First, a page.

Over spring break I went home to Davie County, North Carolina. It is a rural town with a small shopping mall. Not many people actually go to the mall, because Walmart is just down the street. I chose to go to the Market Place Mall, instead of Walmart, and sit at the food court. I got there at one in the afternoon, on Tuesday, March 4th. Not a lot of people were there. I sat down on a bench beside the food court, and I took notes on my phone, so I would not draw attention to myself. I figured I would have attention if I had a notebook in front of me. I watched everyone that walked by me, because no one was sitting in the food court. When the people would walk by, I would record their age range, gender, and whether they were alone or with someone, and what gender those someone’s were. I would also record if they were interacting together. I stayed for two hours just sitting there on the bench, collecting data. When I finished at the shopping mall, I went home and wrote down everything I had on my notes in my phone. Then i drew up a spreadsheet in excel, and put in all of the information I collected. It helped me organize, and get precise calculations.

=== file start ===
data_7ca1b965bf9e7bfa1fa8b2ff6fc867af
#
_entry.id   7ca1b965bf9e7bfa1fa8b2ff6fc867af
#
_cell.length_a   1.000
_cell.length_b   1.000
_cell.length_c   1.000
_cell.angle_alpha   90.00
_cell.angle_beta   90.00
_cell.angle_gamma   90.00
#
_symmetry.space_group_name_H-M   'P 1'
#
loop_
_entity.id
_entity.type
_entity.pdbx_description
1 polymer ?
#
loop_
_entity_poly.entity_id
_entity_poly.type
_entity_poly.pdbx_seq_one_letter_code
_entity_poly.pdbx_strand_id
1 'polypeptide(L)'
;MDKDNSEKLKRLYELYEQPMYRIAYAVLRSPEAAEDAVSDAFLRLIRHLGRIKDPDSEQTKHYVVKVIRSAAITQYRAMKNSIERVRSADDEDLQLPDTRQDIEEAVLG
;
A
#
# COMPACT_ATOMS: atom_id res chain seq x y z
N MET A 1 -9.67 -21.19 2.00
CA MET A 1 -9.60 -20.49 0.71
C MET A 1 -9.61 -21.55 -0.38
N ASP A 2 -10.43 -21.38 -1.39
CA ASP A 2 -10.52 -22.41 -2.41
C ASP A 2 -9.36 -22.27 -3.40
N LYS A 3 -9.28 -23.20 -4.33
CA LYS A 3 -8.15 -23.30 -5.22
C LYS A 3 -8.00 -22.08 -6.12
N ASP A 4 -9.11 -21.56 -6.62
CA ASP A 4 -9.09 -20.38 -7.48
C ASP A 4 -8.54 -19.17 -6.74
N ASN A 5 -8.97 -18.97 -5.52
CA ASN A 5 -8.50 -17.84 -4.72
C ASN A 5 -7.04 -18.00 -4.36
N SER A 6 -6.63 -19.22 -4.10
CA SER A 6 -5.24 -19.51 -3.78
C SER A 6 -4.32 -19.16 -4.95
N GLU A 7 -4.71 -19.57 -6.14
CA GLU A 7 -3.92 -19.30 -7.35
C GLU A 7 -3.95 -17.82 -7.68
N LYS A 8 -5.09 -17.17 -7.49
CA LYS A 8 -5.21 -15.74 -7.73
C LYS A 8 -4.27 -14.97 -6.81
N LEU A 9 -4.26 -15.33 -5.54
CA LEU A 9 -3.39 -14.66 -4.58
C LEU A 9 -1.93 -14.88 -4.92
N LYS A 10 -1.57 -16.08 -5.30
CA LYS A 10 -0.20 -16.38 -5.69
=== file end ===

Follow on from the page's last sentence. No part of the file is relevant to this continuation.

Field Notes Summary
In total, I observed 152 people over the two hour time period. There were 50 males and 102 females. 68 were middle aged adults. Out if the 68, 24 were men. 15 of the men were alone, 4 were with the same gender and 5 were with females. Also, out of the 68 middle aged adults, 44 were women. 13 of them were alone, 26 were with the same gender, and 5 were with males.
Out of the 152 people I observed, 40 were older adults. 14 were men. 9 of them were alone, 2 were with the same gender, and 3 were with females. 26 out of the 40 were women. 16 of the older women were alone, 6 were with the same gender, and 4 were with males.
Out of the 152 people, 42 were young adults. 13 were men. 5 of them were alone, 3 were with the same gender, and 5 were with females. There were 29 young women. 7 of them were alone, 16 were with the same gender, and 6 were with males. I also observed two teenagers there. They were the only teenagers I noticed being there.
A little less than half of the people I observed were alone. To be exact, 65, out of the 152 people, were alone. Phone use was not a wide spread action I saw people doing, if they were alone. I only saw 8, out of the 65 people, on their phones.
When it comes to social interaction, over half of the people observed were partaking in some sort of communication with each other. 87, out of the 152 people, were interacting. I saw 50 females talking with each other, and I saw 9 males talking with each other. There were 28 people partaking in interaction with the opposite gender. That includes two sets, of a male and female, holding hands.
Conclusion on Hypothesis